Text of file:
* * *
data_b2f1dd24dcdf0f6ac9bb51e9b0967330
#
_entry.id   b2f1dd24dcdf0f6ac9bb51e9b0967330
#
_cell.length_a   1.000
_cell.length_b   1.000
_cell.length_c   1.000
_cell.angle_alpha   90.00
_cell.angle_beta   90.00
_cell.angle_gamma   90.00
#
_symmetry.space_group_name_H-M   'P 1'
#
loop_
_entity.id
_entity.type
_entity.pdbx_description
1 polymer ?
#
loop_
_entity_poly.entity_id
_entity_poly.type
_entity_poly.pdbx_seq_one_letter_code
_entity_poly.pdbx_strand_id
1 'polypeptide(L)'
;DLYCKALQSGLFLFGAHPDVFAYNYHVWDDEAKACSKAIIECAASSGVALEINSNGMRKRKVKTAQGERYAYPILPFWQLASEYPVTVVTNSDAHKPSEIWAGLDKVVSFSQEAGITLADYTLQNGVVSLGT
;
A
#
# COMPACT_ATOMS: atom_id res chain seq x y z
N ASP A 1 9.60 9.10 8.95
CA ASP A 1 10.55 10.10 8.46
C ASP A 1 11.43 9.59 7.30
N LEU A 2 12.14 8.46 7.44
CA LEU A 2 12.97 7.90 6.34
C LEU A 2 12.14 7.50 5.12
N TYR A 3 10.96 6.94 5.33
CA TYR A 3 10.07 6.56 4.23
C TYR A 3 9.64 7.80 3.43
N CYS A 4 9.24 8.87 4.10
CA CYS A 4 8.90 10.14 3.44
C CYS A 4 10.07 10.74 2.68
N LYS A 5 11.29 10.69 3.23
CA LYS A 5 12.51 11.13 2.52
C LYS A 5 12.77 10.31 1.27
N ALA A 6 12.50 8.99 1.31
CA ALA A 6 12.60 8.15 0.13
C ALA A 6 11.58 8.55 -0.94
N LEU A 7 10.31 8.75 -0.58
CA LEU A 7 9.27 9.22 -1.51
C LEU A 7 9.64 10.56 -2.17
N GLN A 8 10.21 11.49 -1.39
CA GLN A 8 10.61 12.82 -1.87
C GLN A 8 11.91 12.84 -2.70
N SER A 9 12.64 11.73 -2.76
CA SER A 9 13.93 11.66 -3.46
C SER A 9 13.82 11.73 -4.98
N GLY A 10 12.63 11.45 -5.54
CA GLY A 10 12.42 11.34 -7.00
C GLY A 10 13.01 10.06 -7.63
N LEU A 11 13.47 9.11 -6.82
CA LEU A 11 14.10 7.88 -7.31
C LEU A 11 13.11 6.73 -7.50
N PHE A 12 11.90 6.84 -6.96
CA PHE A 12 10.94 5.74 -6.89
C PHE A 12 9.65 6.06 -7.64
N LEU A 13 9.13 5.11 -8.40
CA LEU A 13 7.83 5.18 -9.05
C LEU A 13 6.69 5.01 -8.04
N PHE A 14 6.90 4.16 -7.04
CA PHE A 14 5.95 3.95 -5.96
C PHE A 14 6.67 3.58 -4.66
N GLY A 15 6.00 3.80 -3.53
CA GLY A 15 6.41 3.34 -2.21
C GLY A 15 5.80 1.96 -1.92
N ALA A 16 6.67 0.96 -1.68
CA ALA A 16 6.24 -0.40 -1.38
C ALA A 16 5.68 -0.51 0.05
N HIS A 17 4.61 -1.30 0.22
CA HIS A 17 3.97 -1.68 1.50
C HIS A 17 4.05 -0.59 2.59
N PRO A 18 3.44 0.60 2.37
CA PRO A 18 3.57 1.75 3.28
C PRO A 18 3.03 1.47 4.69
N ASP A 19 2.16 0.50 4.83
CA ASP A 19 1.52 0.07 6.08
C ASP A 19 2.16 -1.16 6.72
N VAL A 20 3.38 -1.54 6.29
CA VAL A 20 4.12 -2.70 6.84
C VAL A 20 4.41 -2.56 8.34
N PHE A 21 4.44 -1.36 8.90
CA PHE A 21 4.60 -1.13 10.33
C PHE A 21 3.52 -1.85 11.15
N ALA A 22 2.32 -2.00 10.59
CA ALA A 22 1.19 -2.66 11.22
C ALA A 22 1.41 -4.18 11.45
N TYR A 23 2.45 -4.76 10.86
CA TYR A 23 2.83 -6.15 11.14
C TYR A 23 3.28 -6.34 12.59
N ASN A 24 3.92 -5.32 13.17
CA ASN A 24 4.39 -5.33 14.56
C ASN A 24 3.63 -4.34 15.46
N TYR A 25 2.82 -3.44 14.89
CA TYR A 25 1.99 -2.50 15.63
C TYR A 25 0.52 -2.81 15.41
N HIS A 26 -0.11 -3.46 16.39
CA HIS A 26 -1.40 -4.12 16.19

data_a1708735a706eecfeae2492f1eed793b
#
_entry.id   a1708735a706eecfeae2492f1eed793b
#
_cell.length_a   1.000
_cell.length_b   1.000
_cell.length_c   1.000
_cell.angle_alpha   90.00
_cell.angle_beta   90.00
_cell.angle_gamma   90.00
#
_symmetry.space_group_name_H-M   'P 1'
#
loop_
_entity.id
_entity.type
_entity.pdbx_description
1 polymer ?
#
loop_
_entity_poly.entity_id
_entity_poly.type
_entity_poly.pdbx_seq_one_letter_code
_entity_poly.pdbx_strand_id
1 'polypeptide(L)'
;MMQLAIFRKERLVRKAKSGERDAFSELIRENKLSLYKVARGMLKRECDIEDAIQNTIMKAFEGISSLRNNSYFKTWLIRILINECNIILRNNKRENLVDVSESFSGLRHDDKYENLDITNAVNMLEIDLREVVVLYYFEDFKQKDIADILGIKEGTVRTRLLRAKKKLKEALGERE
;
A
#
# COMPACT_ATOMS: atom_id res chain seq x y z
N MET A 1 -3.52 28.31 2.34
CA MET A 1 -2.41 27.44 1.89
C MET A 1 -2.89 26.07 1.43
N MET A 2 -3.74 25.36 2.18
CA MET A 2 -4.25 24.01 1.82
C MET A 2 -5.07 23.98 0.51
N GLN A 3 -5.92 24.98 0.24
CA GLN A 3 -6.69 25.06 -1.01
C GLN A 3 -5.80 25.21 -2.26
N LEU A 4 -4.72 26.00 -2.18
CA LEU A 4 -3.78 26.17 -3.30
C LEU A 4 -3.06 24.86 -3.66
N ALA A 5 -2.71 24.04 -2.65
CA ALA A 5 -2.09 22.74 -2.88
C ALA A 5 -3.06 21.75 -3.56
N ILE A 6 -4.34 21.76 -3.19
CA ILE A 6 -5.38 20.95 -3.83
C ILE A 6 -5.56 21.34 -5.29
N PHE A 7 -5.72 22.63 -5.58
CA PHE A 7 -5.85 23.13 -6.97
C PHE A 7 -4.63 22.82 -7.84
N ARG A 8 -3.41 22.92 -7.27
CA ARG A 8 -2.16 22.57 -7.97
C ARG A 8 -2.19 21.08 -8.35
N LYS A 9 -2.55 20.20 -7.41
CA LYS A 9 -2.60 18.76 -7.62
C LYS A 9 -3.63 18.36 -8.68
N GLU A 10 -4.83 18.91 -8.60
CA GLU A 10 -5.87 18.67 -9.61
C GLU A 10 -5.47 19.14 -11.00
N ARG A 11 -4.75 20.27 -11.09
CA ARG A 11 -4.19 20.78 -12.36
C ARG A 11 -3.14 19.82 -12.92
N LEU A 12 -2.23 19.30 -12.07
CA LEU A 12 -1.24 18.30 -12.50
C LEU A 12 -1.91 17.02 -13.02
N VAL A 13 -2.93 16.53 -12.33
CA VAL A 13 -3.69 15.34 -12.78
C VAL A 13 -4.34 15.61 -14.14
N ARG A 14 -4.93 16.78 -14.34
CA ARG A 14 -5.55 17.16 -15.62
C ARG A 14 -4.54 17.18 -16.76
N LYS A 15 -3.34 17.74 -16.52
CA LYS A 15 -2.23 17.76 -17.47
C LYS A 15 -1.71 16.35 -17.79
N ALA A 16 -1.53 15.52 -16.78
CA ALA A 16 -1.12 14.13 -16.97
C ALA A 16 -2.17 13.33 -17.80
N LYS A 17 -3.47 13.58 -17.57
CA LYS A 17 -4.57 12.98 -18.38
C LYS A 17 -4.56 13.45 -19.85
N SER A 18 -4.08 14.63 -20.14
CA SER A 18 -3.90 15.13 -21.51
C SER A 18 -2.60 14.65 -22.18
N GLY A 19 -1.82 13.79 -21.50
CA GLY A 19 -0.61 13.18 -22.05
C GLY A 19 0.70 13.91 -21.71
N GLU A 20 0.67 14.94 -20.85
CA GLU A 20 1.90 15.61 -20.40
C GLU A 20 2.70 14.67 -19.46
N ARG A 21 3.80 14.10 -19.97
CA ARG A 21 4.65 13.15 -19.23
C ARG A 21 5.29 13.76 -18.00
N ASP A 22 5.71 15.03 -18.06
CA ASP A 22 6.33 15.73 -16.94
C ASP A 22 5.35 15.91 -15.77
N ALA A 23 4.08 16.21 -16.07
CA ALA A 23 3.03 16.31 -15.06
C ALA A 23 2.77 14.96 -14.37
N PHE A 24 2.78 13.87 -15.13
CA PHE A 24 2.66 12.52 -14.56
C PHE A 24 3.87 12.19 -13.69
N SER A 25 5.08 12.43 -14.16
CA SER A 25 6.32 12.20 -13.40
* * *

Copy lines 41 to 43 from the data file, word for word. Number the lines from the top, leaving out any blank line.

CA CYS A 4 8.90 10.14 3.44
C CYS A 4 10.07 10.74 2.68
N LYS A 5 11.29 10.69 3.23